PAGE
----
About Networking Academy

World's Largest Classroom

Sezai Hazir, Turkey
President, Youth For Habitat
Download: in English PDF (256 KB) | Turkish PDF (161 KB) | Podcast MP3 (3.9 MB)

Social Responsibility Inspires Hope for the Future

Social responsibility has been a driving force in much of Sezai Hazir's life. A graduate of the Geodesy Engineering Department at Yıldız Technical University, Hazir has 16 years of experience in social development and working with disadvantaged groups through projects he has initiated in 81 Turkish cities. In addition, Hazır served as a member of the official commission of the Turkish Government at the United Nations summits between 1997 and 2003.

When asked how he became involved in education and training, Hazir says: "I started to get to know my own country and saw that many of the young people were unemployed and needed information technology [IT] skills. I had to do something about it."

Spreading the Word and Meeting the Youth of Turkey

Once it was announced that Istanbul was to host the Habitat II United Nations Conference on Human Settlements in 1996, Hazir became actively involved in preparations for the conference and visited 35 cities in Turkey, informing people about the summit. Hazir says: "I met a lot of young people and realized they are not well-informed about most social projects. Further, they don't even have a system to communicate with one another." In 1995, these impressions inspired Hazir to found Youth for Habitat to help young people communicate with one another, understand the importance of IT in their lives, and start their own social responsibility projects.

IT Training for Employment and Information Access

Hazir firmly believes that to prepare youth for the global competitiveness of the world, education must be expanded to include IT training. To that end, Hazir met with Cisco and learned about Cisco Networking Academy.

In Turkey, close to 20 percent of the young people ages 15 to 24 are unemployed (Index Mundi, 2010). Hazir states: "Many Turkish youth are not skilled. IT training could help them find a job. They also need IT to access information. So we set two major goals: educating people in IT so they can acquire a job, and educating them so they can acquire information and survive in the information-based world."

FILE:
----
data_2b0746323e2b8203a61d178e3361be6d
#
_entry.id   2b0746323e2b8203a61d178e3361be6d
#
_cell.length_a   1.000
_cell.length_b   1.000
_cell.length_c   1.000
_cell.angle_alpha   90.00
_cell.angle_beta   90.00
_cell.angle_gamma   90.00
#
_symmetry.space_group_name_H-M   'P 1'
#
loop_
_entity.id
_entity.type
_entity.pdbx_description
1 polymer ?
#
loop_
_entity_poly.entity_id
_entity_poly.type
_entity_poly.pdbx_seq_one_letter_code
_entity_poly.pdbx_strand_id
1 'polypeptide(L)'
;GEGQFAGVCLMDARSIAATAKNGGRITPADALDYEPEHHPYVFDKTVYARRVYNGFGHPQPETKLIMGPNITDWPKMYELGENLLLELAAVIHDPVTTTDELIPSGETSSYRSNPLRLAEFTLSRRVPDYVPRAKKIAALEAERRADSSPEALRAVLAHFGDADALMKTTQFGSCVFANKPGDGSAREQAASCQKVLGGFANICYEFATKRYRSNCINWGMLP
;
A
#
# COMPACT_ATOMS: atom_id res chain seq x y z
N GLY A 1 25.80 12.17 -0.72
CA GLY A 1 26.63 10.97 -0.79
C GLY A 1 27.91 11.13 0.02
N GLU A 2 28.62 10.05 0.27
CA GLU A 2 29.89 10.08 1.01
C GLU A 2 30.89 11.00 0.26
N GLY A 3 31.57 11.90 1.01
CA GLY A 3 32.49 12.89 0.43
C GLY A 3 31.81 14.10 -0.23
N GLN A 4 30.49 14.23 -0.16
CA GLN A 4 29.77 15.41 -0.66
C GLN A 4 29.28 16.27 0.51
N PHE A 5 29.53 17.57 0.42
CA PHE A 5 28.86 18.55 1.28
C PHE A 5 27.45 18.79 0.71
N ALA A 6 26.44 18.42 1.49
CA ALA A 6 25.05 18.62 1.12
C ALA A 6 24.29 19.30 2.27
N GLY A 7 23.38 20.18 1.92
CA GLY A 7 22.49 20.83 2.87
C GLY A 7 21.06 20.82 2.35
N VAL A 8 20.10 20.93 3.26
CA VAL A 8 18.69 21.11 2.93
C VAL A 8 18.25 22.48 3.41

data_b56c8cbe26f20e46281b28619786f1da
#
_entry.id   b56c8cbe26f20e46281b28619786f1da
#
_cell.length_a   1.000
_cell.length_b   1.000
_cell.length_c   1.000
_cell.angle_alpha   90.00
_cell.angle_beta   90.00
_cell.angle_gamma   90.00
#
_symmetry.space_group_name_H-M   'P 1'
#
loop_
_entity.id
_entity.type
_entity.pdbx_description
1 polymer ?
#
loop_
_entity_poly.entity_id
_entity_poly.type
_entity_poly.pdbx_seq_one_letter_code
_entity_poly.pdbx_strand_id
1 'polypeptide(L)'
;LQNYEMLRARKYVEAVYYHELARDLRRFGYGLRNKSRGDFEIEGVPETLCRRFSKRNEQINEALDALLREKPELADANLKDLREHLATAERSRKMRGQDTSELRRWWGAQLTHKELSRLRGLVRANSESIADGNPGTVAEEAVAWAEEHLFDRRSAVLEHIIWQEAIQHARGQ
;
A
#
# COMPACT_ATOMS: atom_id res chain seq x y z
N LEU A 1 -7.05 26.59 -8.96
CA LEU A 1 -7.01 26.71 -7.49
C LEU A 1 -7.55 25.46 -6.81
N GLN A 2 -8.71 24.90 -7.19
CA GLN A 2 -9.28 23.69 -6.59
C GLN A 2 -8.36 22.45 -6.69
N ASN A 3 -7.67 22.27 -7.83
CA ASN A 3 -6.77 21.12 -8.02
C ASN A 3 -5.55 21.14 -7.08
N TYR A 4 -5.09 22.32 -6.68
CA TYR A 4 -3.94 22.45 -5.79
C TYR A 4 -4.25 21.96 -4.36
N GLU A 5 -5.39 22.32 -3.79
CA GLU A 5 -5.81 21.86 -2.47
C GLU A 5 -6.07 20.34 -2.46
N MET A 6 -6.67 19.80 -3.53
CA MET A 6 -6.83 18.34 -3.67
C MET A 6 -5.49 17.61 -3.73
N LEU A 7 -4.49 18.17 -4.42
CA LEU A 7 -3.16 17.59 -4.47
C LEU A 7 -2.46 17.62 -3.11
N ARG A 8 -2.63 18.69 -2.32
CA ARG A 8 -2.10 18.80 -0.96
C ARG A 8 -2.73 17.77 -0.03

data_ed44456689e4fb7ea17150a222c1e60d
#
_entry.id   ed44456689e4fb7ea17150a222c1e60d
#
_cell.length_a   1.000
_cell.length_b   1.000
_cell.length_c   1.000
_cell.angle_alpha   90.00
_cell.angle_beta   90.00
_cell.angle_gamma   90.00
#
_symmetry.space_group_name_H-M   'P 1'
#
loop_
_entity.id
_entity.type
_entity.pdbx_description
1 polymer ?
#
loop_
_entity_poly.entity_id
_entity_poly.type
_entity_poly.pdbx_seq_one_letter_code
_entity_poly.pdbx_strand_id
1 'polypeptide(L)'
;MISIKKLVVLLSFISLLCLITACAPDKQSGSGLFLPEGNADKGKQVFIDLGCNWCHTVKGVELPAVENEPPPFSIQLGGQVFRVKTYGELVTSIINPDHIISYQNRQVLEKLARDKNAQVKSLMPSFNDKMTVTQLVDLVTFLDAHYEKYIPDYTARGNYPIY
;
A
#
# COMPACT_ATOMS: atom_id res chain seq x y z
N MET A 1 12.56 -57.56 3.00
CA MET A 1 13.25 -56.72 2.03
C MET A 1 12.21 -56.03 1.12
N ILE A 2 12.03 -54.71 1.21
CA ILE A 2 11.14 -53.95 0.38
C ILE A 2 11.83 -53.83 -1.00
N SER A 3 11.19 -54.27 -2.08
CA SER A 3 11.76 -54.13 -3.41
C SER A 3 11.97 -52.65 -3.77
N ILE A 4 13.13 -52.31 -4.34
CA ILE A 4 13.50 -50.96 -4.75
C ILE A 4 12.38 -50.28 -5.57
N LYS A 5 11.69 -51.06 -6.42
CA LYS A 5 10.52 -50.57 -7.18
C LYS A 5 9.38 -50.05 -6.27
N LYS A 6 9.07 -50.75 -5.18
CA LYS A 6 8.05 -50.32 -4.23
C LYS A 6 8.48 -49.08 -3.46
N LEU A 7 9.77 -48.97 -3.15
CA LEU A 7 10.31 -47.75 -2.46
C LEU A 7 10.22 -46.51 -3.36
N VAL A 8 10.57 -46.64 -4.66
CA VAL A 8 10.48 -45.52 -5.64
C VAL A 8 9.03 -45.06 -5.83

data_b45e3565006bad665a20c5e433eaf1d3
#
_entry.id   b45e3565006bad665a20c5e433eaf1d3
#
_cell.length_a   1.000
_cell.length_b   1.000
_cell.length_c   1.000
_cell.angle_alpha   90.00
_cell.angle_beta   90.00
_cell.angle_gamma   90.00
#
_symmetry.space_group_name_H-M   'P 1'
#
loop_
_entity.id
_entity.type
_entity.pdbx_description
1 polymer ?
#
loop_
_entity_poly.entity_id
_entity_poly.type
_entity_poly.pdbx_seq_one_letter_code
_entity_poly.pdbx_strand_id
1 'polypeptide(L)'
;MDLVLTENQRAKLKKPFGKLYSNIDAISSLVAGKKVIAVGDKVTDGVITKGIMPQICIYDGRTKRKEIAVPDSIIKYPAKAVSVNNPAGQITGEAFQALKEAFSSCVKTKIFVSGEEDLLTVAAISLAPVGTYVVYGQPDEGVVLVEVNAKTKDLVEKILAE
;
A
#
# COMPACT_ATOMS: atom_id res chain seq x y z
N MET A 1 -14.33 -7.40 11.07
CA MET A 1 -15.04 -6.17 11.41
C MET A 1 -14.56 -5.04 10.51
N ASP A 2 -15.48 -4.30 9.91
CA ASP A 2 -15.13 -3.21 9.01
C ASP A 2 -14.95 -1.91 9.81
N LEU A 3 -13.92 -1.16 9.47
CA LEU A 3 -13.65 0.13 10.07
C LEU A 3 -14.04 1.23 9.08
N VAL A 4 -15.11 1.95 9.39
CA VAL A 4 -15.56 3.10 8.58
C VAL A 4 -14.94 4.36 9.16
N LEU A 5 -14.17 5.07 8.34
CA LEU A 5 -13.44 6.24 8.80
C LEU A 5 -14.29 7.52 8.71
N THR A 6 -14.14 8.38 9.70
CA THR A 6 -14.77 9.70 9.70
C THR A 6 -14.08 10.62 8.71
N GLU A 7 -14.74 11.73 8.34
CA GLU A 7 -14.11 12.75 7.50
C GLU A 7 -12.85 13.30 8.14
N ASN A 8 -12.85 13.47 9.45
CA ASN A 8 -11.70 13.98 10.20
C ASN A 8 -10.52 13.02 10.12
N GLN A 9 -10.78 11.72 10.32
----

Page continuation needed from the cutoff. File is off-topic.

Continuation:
Youth for Habitat Starts Informatics Project with Cisco

In 1996, Youth for Habitat started the SPARK (Youth Movement in Informatics) project with Cisco and initiated Networking Academy classes in 20 cities. In all of these locations, volunteers provide the training. Hazir notes, "It doesn't matter if the young people are on the other side of Turkey; they receive up-to-date information including all new IT developments." More than 1600 young people have been trained, and almost half of them are women.

Hazir has worked with IT companies other than just Cisco to provide training. However, he points out a major difference with the Networking Academy training at SPARK: Economically disadvantaged young people receive training without paying anything. The instructors are volunteers; the classroom space is donated through partnerships with local government, and Cisco provides the training program. Hazir adds: "Once they are trained, they volunteer to teach other disadvantaged people like themselves, their peers. The volunteers, from one to another, pass on IT skills and the concept of social responsibility."

Success Story: SPARK and Networking Academy Launch Student's Career

Twenty-nine-year-old Dincer Yilmaz has always been interested in IT, so when he heard about SPARK, he decided to take the Cisco IT Essentials course. He became a volunteer instructor in 2008 and later became a master trainer. With his new skills, he received a job offer to work full time at an IT company's help desk. He later learned that his Networking Academy training and volunteer instructor status were the main reasons he was offered the job.

Building Collaboration and Self-Confidence

Hazir says: "In Turkey there is not much of an understanding of working together, of teamwork. These are new concepts. Before there was only 'me.' But now, thanks to Networking Academy, young people realize that when they work together, they actually create a positive value. And as a team, they create better results."

For a young person living on the outskirts of Turkey, institutions like the United Nations and companies like Cisco seem unreachable. Hazir explains: "But with Networking Academy training, young people realize they aren't so far away; they become part of the process. They have a chance to see the vision of these institutions. And this actually gives them another perspective, another point of view, which improves their self-esteem and their vision for the future."


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